The effect of parking measures
The effect of parking measures in an urban context
As the population of the world continues to grow, as well as the portion of people living in cities and the number of privately used cars, it becomes increasingly important to create an urban environment which is sustainable and of good environmental quality.
Decision makers and urban planners have a whole plethora of measures that they can use at their disposal. One category of those measures is traffic demand management or TDM for short.
Traffic Demand Management
- Pull measures aim to increase the use of mode choices by improving them; either by appeal accessibility cost or performance.
- Push measures aim to dissuade particular behaviour by implementing economic costs or other measures. These usually raise revenue, as well as quantify the cost of particular transport behaviours.
One particular category within TDM is that of parking measures, which have been in use for quite a while.
Particular parking measure
Parking pricing is the most known example of this. While decision makers and urban planners are aware of the tools at their disposal, they are often less certain of their effects in the setting that applies to them specifically. This report aims to shed light into that unknown, identifying the possible reactions that car users may show when confronted with a particular parking measure.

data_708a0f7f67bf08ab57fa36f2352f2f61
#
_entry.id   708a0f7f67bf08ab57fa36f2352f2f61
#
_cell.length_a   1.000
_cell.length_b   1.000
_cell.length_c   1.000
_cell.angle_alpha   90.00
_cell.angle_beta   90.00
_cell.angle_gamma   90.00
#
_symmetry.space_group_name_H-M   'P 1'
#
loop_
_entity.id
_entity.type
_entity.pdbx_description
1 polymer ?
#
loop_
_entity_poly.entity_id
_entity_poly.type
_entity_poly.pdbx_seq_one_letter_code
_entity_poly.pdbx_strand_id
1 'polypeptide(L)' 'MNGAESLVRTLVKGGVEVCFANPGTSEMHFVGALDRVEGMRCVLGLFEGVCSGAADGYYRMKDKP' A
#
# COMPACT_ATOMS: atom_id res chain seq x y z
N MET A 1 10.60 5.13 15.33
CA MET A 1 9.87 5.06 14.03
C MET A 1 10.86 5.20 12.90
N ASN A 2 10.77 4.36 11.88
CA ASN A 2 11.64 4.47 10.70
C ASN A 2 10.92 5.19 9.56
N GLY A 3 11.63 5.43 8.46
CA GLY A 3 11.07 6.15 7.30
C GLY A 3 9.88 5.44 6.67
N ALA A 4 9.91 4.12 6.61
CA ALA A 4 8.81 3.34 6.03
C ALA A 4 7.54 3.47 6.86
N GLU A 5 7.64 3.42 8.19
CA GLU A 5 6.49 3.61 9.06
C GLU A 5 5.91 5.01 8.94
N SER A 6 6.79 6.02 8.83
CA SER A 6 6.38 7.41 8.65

By submitting a sample in the population of the city of Geel to a self-completion questionnaire, data is gathered regarding their current transport behaviour, mobility options and reactions to five hypothetical scenario’s of parking measures.
First an online survey was used by distributing flyers with a URL, then a paper version was used to obtain a large enough sample.
This data led to the conclusion that road users indeed change their behaviour to evade parking measures, and the reaction to parking pricing is not as strong as a decrease in the number of available parking spaces.
Use of private car remains popular
Additionally, changing transportation modes, a switch to public transportation or the bicycle, is not as popular as continued use of a private car. Different people have different reactions, but no particular characteristic of individuals was influential across all distinct hypothetical cases and strategies.
Included in the report are recommendations for decision makers questioning how to shape their urban environments, as well as a reflection for future research on the topic.
"The reaction to parking pricing is not as strong as a decrease in the number of available parking spaces."